height of the structure so it didn’t interfere with the view of the ocean from
the main house a few hundred yards up the gentle hill.
Within a 60-by-20-foot outline, Foster made space for a greenhouse, liv-ing-dining area, simple kitchen, and full bath and gave the structure’s western facade a signature feature: a series of glass doors that glide along a track
installed in stone to create a 40-foot-wide opening oriented toward the grassy
slope. With the doors open, the entire structure essentially becomes one outdoor room.
“The intent was very much to focus all attention on the garden areas just
outside the structure to the west,” says Foster. Because a busy road lay immediately to the east, the windows on that side of the house are less expansive
and set higher for privacy. The windows in the greenhouse area are slightly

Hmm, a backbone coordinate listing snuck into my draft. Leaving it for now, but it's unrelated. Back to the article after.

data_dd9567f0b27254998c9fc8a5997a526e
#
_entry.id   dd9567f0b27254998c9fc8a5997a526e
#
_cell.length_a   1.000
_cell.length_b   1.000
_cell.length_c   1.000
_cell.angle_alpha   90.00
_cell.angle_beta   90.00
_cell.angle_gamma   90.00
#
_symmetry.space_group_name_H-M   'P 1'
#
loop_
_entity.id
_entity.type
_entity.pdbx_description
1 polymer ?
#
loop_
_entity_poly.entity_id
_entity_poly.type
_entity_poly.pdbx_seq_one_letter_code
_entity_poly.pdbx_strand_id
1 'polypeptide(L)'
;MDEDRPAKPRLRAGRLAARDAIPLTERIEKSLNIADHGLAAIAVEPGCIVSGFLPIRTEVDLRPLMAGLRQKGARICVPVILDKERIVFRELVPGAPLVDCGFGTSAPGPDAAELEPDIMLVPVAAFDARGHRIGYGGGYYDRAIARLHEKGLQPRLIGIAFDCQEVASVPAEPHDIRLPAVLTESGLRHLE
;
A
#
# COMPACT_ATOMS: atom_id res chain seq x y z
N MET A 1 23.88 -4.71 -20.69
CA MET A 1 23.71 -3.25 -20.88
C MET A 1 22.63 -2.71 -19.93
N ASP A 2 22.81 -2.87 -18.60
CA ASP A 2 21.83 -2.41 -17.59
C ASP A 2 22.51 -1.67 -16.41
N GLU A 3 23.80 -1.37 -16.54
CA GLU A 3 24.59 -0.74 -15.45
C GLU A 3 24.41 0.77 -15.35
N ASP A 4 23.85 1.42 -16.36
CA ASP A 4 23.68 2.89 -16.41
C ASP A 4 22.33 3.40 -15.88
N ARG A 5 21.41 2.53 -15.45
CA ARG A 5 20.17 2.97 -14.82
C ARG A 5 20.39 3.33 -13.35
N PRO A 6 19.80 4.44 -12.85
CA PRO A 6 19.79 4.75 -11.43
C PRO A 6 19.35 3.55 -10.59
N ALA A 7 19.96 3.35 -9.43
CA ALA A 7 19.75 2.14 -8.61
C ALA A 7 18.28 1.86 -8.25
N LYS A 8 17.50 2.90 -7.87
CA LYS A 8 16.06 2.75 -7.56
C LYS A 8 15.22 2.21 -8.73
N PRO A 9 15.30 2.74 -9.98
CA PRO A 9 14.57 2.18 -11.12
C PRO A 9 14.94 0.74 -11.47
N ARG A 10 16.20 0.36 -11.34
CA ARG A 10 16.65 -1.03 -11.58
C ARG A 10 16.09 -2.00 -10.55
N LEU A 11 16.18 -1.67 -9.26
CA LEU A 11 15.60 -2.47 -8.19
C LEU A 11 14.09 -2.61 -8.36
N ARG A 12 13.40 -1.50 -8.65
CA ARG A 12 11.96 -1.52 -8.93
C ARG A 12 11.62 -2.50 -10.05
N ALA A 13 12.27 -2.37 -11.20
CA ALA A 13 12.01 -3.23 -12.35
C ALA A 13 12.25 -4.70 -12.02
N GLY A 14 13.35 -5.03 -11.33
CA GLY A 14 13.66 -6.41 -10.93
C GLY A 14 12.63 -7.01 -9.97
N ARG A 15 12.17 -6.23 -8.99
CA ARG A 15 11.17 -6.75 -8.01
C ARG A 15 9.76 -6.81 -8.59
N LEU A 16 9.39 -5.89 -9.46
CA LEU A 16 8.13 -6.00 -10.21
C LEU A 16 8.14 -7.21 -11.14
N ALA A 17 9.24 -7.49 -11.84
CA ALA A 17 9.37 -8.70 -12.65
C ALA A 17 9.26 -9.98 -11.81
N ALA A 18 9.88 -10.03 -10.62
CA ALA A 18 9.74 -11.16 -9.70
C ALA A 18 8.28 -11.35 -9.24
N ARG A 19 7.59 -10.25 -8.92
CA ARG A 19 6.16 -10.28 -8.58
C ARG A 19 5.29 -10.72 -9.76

larger and lined with shelving that holds potted plants with the foliage serving as a screen.
To enhance the connection between greenhouse and living space, Foster designed an interior wall of multiple sliding glass doors. “That way, even
when the greenhouse needs to be sealed off for climate-control reasons, someone in the living area can still see what’s going on in the greenhouse,” says the
There is no ocean view from the ground floor of the one-story structure,
but there is from the deck Foster designed for its flat roof. “It’s a great spot
for cocktails on a summer evening before heading up to the main house for
dinner,” she says. The space has Ipe decking and a powder-coated steel pergola. There is also a 4-foot-wide bed of mixed sedum along the eastern and